Children's Books

Course convener: Jill Shefrin


This course is designed to provide a holistic introduction to the study of early and modern children’s books, examining the book as physical object—both bibliographically and materially—as well as concepts of rarity and collectability, together with the history and practice of children’s book collecting, bookselling and scholarship. Case studies will focus on different historical contexts, printing technologies, book design and cross-cultural influences over 500 years.

This holistic introduction to the study of children’s books, examines the book as a physical object incorporating bibliography, rarity and materiality—the book as a physical object. In all of these categories, children’s books offer particular problems. For example, children are hard on their books, which may survive only a single generation. Historically, until the last century they were considered of little value both by copyright deposit or other libraries and by private collectors. Additionally, books from earlier periods, produced for a cheap popular market or published under wartime conditions, may be especially scarce.

Examining a range of early and modern rare children’s books through the lenses of publishing, authorship, illustration, design, printing and reception, this course addresses the following questions: What constitutes a children’s book? For how many centuries have children’s books been published and marketed? How has their evolution been affected by factors such as religious and educational ideas and practices or cultural norms in a given period? Who has written, purchased or read them? Is there—or should there be—a children’s book canon?

Students will have the opportunity to see and handle material in some of London’s rare book collections. Discussion will include the roles of collectors, curators, booksellers and academics in the evolution of the field with a session on the antiquarian trade in children’s books.

Students should acquire a sufficient sense of the current state of bibliographical and historical research to enable them to pursue their own professional or personal interests.

Recommended introductory reading and listening

Brian Alderson, Sing a Song for Sixpence: The English Picture-book Tradition and Randolph Caldecott (British Library, 1986).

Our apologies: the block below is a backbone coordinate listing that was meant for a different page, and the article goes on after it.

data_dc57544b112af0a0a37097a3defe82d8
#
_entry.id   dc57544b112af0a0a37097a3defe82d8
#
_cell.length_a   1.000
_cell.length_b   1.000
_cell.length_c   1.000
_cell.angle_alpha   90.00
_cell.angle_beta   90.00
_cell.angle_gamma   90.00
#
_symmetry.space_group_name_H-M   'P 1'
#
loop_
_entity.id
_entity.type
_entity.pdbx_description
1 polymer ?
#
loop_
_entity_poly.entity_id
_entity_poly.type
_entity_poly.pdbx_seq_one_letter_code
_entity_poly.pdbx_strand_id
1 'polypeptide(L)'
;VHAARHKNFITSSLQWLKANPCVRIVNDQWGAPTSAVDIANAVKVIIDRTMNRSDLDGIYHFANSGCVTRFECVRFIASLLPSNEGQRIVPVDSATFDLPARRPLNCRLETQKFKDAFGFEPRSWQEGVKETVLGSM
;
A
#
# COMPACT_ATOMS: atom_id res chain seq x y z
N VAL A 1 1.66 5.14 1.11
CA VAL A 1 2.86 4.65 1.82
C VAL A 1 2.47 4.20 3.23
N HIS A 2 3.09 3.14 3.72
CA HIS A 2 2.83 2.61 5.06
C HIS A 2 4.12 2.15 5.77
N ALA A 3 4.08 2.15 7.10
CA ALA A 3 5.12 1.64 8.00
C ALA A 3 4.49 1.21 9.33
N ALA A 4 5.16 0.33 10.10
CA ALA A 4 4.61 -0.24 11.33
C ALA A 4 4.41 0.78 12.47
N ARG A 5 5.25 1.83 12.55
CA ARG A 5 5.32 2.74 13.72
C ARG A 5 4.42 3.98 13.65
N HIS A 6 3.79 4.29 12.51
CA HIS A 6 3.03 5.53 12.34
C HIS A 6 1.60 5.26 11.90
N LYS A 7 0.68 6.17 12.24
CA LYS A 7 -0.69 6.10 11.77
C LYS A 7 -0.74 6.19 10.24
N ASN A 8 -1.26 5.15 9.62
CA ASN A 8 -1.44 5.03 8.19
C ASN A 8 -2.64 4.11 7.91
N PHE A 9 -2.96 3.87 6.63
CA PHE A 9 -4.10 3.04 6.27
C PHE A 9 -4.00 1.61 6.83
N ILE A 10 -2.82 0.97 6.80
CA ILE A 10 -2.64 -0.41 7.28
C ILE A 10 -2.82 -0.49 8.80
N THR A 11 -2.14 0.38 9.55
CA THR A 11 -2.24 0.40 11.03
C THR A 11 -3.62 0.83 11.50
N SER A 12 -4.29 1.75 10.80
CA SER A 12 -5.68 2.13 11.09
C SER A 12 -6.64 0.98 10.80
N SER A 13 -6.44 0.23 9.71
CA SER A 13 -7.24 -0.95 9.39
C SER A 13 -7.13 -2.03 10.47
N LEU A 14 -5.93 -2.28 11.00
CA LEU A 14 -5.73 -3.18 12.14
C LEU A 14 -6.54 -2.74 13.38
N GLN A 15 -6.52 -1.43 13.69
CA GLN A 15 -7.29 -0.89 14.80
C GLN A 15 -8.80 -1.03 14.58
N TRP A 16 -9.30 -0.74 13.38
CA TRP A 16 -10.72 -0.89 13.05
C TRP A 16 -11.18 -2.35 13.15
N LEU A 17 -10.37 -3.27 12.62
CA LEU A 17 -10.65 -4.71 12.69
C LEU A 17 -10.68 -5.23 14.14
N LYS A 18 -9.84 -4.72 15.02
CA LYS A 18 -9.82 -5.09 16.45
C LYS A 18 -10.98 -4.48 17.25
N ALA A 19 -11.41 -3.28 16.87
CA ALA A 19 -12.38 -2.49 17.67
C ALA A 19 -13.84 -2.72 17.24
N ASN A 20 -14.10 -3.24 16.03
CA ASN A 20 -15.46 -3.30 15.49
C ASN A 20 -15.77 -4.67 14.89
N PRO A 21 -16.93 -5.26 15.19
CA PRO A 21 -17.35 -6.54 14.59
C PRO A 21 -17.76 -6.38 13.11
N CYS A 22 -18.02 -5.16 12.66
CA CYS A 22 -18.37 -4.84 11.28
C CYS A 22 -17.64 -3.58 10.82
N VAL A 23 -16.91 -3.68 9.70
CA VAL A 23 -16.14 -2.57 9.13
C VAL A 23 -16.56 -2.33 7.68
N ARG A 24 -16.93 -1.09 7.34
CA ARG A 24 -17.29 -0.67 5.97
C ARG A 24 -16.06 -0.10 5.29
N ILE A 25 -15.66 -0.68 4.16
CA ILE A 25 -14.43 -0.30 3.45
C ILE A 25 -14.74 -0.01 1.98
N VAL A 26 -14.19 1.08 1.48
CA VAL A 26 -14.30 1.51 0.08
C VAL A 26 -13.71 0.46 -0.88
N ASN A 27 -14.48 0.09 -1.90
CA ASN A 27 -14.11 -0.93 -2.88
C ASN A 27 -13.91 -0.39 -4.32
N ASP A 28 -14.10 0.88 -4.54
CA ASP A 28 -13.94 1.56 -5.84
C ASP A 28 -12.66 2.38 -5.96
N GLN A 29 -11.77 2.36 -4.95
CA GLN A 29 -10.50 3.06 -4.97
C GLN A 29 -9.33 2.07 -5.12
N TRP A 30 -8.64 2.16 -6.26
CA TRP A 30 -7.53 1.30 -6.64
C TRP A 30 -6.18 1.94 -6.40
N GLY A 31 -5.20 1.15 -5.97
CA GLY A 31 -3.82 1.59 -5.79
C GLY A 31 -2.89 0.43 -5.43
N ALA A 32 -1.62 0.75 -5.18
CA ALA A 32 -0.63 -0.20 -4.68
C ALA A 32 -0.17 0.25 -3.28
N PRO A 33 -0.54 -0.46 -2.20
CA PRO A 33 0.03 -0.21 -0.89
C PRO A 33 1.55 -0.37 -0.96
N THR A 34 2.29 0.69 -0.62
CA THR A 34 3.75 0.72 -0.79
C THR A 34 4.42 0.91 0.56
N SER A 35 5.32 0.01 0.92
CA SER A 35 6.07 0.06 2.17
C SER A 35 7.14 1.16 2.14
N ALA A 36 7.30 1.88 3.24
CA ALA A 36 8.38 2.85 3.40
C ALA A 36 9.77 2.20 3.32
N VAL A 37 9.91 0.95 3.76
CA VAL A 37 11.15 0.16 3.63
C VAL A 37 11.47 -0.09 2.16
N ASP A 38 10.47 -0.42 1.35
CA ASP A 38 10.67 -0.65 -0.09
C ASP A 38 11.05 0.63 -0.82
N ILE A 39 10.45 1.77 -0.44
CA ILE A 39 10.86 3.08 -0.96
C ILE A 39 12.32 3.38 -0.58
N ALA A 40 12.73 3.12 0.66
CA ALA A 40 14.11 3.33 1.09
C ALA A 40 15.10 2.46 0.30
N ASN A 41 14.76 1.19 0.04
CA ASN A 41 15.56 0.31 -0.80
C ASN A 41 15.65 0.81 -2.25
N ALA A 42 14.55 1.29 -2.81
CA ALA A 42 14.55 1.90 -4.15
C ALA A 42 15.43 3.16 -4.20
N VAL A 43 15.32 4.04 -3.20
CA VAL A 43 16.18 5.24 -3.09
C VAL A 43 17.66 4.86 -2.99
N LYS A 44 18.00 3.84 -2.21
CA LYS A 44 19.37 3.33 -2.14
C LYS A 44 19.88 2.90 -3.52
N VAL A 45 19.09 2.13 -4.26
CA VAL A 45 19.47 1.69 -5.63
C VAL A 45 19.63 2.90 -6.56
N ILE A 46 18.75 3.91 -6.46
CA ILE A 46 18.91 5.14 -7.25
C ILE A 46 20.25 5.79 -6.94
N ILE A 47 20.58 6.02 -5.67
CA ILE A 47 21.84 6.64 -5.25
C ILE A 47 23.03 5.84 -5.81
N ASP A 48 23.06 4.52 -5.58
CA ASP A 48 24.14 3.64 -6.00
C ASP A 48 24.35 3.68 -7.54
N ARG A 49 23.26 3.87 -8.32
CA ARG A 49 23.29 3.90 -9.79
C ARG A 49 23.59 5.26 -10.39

Brian Alderson and Andrea Immel, “Mass Markets: Children’s Books” in The Cambridge History of the Book in Britain, Vol. 6, 1830-1914  (Cambridge University Press, 2009).

F. J. H. Darton, Children’s Books in England (British Library, 1999). This is the third edition, revised by Brian Alderson. First published in 1932, it is still the classic text on the subject.

M. O. Grenby, Children’s Literature (Edinburgh University Press, 2008).

Andrea Immel, “Children’s Books and School Books” in The Cambridge History of the Book in Britain, Vol. 5, 1695–1830 (Cambridge University Press, 2009).

Jill Shefrin, “Sometimes he thought... ‘Why?’ and sometimes he thought, ‘Wherefore?’ and sometimes he thought, ‘Inasmuch as which?’”: Context and the Study of Children's Books. Keynote address, National Collection of Children's Books Symposium, Trinity College, Dublin, 17 April 2015. At   

These works will provide students with more detail than can be included in the seminar sessions. Some of the readings for individual sessions provide further background; others raise issues related to seminar discussion. The longer lists of suggested additional readings and works of reference at the end of the handbook are by no means comprehensive, and students with a knowledge of particular aspects of the history of children’s books may identify omissions. They are intended rather to suggest the wealth and diversity of material now available on some aspects of the subject and, in some cases, to give students a feel for the varied nature of writing on children’s books over the last century.